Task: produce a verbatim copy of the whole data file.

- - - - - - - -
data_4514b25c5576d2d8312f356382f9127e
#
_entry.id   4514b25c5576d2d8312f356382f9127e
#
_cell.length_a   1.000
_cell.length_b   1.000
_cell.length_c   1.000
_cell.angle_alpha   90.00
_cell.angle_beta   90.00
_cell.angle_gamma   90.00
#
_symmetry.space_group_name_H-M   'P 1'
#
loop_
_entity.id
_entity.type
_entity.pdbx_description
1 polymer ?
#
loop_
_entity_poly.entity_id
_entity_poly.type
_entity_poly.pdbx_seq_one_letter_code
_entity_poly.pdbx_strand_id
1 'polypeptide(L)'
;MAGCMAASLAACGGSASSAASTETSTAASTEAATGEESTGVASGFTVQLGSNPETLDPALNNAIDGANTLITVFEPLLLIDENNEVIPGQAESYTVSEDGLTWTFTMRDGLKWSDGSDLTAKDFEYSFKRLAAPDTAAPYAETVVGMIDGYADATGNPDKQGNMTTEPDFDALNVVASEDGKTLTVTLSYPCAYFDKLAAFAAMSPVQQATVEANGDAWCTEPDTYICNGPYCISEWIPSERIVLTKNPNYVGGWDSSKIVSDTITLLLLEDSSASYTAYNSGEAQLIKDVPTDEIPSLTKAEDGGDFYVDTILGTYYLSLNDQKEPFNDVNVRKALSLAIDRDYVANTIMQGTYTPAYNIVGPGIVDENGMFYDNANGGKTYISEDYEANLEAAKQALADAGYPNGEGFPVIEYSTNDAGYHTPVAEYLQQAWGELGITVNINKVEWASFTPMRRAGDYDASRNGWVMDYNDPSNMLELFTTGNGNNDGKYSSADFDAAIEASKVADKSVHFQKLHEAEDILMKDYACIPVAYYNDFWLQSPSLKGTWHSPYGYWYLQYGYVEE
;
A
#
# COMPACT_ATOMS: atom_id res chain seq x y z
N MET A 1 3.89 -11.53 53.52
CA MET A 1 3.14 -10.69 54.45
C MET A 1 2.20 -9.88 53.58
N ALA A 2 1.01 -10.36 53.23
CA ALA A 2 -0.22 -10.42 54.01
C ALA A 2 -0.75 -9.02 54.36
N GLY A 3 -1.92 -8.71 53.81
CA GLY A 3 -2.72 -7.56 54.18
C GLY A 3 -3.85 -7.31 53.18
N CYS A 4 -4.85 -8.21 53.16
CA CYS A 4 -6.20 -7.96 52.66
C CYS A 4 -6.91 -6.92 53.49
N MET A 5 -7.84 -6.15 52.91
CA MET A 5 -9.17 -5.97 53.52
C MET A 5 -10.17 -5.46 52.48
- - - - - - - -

data_4514b25c5576d2d8312f356382f9127e
#
_entry.id   4514b25c5576d2d8312f356382f9127e
#
_cell.length_a   1.000
_cell.length_b   1.000
_cell.length_c   1.000
_cell.angle_alpha   90.00
_cell.angle_beta   90.00
_cell.angle_gamma   90.00
#
_symmetry.space_group_name_H-M   'P 1'
#
loop_
_entity.id
_entity.type
_entity.pdbx_description
1 polymer ?
#
loop_
_entity_poly.entity_id
_entity_poly.type
_entity_poly.pdbx_seq_one_letter_code
_entity_poly.pdbx_strand_id
1 'polypeptide(L)'
;MAGCMAASLAACGGSASSAASTETSTAASTEAATGEESTGVASGFTVQLGSNPETLDPALNNAIDGANTLITVFEPLLLIDENNEVIPGQAESYTVSEDGLTWTFTMRDGLKWSDGSDLTAKDFEYSFKRLAAPDTAAPYAETVVGMIDGYADATGNPDKQGNMTTEPDFDALNVVASEDGKTLTVTLSYPCAYFDKLAAFAAMSPVQQATVEANGDAWCTEPDTYICNGPYCISEWIPSERIVLTKNPNYVGGWDSSKIVSDTITLLLLEDSSASYTAYNSGEAQLIKDVPTDEIPSLTKAEDGGDFYVDTILGTYYLSLNDQKEPFNDVNVRKALSLAIDRDYVANTIMQGTYTPAYNIVGPGIVDENGMFYDNANGGKTYISEDYEANLEAAKQALADAGYPNGEGFPVIEYSTNDAGYHTPVAEYLQQAWGELGITVNINKVEWASFTPMRRAGDYDASRNGWVMDYNDPSNMLELFTTGNGNNDGKYSSADFDAAIEASKVADKSVHFQKLHEAEDILMKDYACIPVAYYNDFWLQSPSLKGTWHSPYGYWYLQYGYVEE
;
A
#
# COMPACT_ATOMS: atom_id res chain seq x y z
N MET A 1 3.89 -11.53 53.52
CA MET A 1 3.14 -10.69 54.45
C MET A 1 2.20 -9.88 53.58
N ALA A 2 1.01 -10.36 53.23
CA ALA A 2 -0.22 -10.42 54.01
C ALA A 2 -0.75 -9.02 54.36
N GLY A 3 -1.92 -8.71 53.81
CA GLY A 3 -2.72 -7.56 54.18
C GLY A 3 -3.85 -7.31 53.18
N CYS A 4 -4.85 -8.21 53.16
CA CYS A 4 -6.20 -7.96 52.66
C CYS A 4 -6.91 -6.92 53.49
N MET A 5 -7.84 -6.15 52.91
CA MET A 5 -9.17 -5.97 53.52
C MET A 5 -10.17 -5.46 52.48